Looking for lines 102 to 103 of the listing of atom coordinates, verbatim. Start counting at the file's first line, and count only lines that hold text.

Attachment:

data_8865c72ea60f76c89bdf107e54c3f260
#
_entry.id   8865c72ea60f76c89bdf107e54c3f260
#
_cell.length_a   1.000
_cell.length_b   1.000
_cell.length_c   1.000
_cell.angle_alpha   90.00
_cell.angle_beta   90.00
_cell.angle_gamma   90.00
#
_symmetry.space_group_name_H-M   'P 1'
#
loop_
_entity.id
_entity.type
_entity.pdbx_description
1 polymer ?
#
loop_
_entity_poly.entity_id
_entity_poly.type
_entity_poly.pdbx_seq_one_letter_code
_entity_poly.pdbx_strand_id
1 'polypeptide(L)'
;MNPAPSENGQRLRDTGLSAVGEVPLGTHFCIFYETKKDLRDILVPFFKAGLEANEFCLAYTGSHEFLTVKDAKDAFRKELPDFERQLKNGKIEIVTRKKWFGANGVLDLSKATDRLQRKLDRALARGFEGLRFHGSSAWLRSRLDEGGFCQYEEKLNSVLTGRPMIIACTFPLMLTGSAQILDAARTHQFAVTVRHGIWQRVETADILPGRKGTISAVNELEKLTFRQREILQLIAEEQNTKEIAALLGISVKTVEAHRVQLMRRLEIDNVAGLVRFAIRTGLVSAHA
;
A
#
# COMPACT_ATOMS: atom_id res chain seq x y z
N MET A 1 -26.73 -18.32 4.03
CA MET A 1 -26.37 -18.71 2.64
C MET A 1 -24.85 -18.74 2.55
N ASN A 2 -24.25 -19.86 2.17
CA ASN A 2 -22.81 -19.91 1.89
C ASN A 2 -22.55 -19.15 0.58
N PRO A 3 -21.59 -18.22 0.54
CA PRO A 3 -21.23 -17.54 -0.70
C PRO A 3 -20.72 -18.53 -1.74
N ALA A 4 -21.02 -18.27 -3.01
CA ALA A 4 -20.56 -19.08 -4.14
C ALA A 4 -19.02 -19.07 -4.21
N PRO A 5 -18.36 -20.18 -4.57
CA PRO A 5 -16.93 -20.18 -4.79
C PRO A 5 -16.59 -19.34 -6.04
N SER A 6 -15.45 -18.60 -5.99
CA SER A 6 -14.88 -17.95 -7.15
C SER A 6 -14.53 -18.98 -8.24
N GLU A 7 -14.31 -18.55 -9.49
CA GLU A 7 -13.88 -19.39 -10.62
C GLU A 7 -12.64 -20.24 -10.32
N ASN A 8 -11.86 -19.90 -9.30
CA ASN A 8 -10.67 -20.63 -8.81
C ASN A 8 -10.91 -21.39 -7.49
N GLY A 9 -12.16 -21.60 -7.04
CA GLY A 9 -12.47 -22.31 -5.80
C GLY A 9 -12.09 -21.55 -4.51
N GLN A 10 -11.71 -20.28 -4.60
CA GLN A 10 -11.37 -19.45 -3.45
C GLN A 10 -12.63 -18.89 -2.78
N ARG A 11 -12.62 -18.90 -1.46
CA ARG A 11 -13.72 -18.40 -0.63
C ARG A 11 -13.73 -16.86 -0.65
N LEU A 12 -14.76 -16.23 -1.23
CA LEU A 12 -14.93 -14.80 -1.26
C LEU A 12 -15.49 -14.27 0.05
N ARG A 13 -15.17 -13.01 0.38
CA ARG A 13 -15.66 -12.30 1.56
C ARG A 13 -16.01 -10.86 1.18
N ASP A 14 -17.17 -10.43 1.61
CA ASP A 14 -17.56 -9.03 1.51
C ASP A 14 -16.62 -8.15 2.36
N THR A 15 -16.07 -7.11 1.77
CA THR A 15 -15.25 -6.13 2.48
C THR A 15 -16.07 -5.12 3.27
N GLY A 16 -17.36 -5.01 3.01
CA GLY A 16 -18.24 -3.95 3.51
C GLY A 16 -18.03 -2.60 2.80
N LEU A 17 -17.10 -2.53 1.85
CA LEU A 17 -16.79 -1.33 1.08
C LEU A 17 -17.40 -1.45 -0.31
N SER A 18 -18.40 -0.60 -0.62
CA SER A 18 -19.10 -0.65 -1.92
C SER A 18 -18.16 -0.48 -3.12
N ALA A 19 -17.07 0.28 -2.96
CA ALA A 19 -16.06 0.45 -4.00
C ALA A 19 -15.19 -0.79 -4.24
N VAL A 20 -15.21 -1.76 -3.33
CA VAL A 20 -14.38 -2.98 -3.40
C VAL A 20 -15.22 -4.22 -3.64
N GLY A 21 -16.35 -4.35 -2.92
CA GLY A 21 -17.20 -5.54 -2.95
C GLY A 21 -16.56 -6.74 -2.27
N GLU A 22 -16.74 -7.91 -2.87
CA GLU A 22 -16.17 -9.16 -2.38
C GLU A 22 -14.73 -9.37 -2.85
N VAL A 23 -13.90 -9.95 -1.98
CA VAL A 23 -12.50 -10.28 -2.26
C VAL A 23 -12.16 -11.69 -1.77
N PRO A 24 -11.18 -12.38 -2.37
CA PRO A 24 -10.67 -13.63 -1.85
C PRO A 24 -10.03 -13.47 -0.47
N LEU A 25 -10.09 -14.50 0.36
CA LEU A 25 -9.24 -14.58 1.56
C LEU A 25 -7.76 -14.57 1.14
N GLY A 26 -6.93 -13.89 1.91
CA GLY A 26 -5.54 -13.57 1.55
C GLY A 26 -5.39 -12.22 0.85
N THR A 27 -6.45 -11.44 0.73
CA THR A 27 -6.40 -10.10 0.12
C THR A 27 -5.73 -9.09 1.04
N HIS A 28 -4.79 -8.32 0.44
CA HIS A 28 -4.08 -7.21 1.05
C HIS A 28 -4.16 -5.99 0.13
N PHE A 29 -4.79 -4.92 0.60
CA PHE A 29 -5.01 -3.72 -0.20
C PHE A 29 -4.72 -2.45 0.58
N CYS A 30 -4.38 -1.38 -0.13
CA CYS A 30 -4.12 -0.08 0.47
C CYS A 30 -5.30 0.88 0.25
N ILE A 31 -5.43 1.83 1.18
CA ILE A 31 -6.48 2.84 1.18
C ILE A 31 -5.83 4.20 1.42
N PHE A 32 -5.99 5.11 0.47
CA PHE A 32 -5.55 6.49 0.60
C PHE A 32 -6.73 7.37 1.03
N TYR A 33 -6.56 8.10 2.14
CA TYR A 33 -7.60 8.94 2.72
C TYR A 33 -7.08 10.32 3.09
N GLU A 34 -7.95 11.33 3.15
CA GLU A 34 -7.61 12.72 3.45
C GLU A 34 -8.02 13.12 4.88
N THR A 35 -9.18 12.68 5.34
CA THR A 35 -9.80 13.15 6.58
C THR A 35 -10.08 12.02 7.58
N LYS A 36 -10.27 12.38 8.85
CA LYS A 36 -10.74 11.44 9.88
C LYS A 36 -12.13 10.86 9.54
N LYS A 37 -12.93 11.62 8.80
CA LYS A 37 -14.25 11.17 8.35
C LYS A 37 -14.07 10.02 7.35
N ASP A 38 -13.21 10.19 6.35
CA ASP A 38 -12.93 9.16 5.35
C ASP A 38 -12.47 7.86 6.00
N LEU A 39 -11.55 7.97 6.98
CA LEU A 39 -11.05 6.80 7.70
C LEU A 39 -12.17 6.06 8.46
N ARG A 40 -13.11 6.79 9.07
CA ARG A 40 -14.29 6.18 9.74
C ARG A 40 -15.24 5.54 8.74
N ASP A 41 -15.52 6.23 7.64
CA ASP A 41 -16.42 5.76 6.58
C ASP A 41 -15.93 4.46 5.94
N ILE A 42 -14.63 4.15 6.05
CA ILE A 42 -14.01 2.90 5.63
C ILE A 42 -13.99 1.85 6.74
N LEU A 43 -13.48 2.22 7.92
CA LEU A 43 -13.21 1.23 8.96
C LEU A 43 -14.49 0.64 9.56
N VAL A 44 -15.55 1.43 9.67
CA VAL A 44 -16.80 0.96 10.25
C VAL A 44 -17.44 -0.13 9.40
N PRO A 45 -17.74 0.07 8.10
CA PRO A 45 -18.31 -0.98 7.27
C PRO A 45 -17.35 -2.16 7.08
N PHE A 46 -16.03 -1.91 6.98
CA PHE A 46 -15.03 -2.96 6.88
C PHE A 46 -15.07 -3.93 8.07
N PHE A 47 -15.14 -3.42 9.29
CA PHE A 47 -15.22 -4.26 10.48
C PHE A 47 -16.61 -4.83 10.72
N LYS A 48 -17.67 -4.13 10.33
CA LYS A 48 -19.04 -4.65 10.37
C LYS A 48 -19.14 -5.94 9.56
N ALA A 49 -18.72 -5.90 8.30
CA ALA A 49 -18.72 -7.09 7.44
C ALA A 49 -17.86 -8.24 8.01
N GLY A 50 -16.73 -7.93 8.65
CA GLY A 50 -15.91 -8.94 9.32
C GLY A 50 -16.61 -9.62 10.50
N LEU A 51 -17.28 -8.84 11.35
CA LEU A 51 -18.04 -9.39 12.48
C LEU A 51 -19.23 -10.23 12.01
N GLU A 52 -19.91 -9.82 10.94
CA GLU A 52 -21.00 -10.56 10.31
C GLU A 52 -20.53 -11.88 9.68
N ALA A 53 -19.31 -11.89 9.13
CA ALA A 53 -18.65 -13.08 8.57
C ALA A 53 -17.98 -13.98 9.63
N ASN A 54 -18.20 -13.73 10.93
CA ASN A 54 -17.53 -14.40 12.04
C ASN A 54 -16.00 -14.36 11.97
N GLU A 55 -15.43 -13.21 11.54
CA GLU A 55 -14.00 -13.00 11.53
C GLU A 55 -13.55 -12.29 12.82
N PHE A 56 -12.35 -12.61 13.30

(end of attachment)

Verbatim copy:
C PRO A 24 -10.03 -13.47 -0.47
N LEU A 25 -10.09 -14.50 0.36